RULE 11(c)(1)(C) REPORT AND RECOMMENDATION CONCERNING PLEA OF GUILTY
On August 20, 2018, the above-named Defendant William Reyes, by consent (Doc. 24), appeared before the undersigned United States Magistrate Judge pursuant to Federal Rule of Criminal Procedure 11, and entered a plea of guilty to Count One of the Indictment (Doc. 2). After cautioning and examining the defendant under oath concerning the subject mentioned in Rule 11, the court determined that the guilty plea was knowledgeable and voluntary, and the offense charged was supported by an independent basis in fact containing the essential elements of the offense charged in Count One of the Indictment. The court therefore RECOMMENDS that the plea of guilty be accepted and the Defendant be adjudged guilty.
At the commencement of the Rule 11 proceeding, the Defendant was placed under oath and advised that if he answered any questions falsely, he could be prosecuted for perjury or for making a false statement. He also was advised that in any such prosecution, the Government could use against him any statements he made under oath.
The court asked a number of questions to ensure the Defendant's mental capacity to enter a plea. The Defendant stated his full name, his age, and the extent of his schooling. The court inquired into his history of mental illness and addiction to narcotic drugs. The court further inquired into whether the Defendant was under the influence of any drug, medication, or alcoholic beverage at the time of the plea hearing. From this inquiry, the court determined that the Defendant was not suffering from any mental disability that would impair his ability to make knowing, intelligent, and a voluntary plea of guilty to the charge.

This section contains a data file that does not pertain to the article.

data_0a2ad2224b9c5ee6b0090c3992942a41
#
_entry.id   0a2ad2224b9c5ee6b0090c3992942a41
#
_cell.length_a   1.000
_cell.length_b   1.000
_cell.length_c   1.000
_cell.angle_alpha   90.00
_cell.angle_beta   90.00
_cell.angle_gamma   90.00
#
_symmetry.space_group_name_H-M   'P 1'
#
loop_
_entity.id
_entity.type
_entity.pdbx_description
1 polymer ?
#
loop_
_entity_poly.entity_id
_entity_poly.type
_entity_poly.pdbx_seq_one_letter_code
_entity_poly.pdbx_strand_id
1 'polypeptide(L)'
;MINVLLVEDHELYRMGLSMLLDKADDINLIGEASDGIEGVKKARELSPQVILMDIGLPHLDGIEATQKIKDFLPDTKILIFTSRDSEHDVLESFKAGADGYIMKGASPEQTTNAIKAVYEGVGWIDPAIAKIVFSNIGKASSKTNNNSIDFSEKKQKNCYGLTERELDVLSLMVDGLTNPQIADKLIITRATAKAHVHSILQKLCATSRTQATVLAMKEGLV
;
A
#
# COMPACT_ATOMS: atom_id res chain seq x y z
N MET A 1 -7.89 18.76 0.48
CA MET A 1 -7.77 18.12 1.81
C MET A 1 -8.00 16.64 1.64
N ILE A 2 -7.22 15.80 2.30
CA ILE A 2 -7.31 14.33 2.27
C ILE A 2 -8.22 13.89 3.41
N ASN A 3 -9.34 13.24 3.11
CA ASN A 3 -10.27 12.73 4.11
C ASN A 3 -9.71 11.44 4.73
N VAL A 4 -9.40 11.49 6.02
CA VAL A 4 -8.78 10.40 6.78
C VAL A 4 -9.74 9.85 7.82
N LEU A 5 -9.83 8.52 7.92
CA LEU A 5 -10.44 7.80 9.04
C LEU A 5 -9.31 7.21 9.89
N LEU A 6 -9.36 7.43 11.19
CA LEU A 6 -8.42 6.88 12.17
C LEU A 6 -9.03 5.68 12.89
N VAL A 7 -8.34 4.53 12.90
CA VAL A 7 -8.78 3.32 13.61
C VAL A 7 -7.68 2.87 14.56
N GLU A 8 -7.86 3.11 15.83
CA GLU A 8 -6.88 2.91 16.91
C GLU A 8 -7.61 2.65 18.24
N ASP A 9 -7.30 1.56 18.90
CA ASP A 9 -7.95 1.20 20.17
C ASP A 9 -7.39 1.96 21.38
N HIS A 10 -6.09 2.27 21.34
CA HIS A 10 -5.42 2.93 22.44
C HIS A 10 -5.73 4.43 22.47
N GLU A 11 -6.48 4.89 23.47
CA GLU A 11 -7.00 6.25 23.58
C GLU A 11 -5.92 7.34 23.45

The Defendant acknowledged that he had received a copy of the Indictment, and he had fully discussed these charge with his attorney.
The court summarized the charge against the Defendant, and listed the elements of the crime. The court determined that the Defendant understood each and every element of the crime, and the Defendant's counsel confirmed that the Defendant understood each and every element of the crime charged.
The court elicited a full and complete factual basis for all elements of the crime charged in Count One of the Indictment.
The court advised the Defendant of the consequences of his plea, including, the maximum fine and the maximum term of imprisonment.